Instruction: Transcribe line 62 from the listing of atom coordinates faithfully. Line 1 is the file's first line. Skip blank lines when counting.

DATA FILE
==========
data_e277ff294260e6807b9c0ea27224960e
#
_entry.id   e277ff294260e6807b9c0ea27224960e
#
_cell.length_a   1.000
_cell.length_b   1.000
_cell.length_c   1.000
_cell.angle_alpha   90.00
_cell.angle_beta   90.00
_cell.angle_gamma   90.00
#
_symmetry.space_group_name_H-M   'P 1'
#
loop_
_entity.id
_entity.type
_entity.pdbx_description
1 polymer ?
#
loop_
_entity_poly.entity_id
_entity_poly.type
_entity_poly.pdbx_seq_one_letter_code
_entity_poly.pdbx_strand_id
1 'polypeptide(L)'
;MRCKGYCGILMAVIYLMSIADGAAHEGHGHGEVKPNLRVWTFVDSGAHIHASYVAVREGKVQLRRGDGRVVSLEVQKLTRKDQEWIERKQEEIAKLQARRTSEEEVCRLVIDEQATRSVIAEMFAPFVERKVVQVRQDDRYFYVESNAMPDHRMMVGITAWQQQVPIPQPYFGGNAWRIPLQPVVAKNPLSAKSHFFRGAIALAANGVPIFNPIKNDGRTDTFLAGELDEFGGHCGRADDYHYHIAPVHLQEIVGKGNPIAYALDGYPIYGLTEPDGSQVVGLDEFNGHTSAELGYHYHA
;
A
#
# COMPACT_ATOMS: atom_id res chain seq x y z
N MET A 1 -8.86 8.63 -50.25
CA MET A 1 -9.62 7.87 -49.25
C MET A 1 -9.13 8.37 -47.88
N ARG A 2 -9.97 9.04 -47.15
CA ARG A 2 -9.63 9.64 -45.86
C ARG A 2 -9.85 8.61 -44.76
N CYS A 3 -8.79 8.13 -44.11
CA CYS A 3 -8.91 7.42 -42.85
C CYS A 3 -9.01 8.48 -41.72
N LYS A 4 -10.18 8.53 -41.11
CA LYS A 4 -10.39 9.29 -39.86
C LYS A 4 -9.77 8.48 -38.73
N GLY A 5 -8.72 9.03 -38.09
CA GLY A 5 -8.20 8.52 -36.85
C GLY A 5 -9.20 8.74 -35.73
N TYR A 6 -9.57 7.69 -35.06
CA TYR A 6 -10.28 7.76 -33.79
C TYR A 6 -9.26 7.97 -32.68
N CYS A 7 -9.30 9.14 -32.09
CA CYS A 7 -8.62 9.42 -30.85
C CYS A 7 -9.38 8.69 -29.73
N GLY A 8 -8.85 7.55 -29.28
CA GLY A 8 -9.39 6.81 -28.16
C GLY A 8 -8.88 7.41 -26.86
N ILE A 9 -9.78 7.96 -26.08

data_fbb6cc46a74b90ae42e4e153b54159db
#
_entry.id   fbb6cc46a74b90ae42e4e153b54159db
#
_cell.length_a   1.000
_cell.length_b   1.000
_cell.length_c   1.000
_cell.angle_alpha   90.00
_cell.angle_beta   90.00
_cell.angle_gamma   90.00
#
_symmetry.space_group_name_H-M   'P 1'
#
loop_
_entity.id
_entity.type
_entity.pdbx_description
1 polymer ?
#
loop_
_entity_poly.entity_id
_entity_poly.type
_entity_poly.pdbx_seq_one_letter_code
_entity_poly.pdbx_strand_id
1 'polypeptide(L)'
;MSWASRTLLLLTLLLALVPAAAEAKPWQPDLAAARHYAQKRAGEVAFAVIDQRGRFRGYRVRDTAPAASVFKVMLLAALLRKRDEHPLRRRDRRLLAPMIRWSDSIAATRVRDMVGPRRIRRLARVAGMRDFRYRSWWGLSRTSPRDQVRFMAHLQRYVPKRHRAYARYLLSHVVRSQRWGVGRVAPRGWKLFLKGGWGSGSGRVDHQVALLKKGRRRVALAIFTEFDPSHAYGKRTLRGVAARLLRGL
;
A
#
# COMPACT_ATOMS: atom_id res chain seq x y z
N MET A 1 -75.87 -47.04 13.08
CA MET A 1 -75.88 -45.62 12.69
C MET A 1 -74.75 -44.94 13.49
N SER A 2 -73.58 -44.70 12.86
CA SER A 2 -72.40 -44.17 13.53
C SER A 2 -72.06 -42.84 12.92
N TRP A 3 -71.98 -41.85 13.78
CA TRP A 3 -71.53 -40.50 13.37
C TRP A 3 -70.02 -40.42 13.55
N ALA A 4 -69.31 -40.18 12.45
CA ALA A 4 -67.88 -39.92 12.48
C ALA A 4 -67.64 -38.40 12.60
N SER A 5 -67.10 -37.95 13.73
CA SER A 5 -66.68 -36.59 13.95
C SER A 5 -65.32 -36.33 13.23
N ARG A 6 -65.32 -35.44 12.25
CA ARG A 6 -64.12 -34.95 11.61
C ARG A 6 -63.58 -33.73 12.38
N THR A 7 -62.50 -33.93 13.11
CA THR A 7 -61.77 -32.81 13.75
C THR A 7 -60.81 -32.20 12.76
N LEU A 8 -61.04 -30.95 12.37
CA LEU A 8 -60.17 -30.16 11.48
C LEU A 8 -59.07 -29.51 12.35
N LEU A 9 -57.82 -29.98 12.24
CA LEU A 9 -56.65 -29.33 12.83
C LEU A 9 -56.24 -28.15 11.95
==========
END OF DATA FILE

_cell.length_c   1.000